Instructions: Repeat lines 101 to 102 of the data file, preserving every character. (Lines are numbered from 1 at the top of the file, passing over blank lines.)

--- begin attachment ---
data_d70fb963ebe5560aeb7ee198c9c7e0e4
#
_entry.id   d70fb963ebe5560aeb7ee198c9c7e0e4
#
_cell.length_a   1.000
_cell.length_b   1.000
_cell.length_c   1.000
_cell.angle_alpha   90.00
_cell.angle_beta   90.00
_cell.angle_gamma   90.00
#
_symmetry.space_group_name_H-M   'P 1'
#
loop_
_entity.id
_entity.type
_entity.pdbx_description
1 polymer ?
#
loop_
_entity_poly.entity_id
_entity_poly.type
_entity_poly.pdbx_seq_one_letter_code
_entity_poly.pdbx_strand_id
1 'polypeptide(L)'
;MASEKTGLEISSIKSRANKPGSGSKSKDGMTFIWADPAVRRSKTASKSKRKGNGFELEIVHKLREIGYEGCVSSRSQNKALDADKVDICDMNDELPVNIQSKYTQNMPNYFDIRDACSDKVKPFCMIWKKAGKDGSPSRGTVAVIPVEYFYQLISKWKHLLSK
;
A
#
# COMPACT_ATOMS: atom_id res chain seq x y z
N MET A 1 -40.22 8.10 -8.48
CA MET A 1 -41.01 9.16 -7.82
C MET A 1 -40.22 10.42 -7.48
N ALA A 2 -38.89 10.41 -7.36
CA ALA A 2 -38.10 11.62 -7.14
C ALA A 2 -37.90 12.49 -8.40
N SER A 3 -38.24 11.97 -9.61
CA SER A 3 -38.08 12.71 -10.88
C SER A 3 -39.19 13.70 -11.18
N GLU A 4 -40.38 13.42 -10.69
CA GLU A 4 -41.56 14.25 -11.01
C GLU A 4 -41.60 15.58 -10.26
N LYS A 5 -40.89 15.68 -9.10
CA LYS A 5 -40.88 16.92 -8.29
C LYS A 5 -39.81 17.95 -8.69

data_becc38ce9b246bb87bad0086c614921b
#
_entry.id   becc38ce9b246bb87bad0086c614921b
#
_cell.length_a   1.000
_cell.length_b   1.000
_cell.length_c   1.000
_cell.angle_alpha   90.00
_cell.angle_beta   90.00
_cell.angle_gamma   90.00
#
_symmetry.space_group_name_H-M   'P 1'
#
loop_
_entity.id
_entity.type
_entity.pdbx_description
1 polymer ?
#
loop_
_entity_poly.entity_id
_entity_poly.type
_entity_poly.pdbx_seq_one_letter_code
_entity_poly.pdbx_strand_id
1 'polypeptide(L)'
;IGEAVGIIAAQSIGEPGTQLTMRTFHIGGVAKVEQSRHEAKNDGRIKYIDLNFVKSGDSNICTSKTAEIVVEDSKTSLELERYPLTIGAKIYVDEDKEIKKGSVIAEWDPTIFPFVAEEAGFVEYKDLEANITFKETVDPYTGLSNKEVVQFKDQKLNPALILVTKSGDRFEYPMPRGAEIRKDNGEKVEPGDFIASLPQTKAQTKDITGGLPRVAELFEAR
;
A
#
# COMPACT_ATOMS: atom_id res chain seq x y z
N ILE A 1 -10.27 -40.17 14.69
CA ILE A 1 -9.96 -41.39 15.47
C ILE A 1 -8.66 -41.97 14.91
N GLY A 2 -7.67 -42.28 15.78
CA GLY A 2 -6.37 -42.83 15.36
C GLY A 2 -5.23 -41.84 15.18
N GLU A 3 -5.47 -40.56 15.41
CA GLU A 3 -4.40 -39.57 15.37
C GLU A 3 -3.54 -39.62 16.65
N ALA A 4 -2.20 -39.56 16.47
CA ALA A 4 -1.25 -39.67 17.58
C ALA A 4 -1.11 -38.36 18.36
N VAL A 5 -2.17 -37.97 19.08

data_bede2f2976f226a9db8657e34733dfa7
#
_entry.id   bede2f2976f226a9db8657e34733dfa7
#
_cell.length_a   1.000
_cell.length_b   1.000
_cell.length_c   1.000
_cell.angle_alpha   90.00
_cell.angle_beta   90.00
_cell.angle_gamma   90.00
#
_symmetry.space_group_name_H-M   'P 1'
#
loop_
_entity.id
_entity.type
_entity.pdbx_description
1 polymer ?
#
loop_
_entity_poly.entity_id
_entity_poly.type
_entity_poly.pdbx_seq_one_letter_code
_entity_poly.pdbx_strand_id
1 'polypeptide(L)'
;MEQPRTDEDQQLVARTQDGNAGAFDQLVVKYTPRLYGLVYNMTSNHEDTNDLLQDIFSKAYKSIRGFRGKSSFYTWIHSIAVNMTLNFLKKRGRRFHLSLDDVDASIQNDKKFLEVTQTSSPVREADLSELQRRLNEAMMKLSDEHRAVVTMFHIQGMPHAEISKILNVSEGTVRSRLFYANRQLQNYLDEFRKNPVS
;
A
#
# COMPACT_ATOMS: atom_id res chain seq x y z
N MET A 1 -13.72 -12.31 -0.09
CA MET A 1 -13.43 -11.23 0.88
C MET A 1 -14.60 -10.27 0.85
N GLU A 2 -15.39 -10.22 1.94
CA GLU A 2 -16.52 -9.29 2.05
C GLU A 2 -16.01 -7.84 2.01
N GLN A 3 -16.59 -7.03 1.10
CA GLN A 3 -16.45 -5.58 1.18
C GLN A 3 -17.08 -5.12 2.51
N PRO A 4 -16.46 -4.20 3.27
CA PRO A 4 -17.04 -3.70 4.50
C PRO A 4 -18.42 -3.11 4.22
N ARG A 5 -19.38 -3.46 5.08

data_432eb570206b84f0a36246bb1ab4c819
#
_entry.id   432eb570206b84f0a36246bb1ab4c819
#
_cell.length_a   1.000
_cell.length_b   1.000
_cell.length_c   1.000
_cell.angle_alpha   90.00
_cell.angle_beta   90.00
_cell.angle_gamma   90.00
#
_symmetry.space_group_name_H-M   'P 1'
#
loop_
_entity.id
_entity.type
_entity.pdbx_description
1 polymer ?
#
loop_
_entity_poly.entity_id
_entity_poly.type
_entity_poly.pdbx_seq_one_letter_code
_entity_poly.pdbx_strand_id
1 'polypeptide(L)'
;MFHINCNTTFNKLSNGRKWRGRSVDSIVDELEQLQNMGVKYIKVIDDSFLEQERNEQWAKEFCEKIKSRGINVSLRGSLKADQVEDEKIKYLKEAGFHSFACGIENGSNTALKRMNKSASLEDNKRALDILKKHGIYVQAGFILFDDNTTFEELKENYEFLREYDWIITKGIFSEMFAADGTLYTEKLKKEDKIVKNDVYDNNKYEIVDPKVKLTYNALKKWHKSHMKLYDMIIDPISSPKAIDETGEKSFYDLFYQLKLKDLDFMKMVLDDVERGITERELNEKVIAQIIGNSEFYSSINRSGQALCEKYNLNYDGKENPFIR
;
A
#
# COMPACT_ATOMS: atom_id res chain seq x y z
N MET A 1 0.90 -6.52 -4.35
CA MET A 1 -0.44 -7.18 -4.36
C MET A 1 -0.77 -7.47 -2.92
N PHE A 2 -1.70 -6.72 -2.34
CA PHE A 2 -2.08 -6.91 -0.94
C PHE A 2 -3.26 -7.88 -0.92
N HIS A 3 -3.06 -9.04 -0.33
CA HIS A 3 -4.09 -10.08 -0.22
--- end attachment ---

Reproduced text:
#
loop_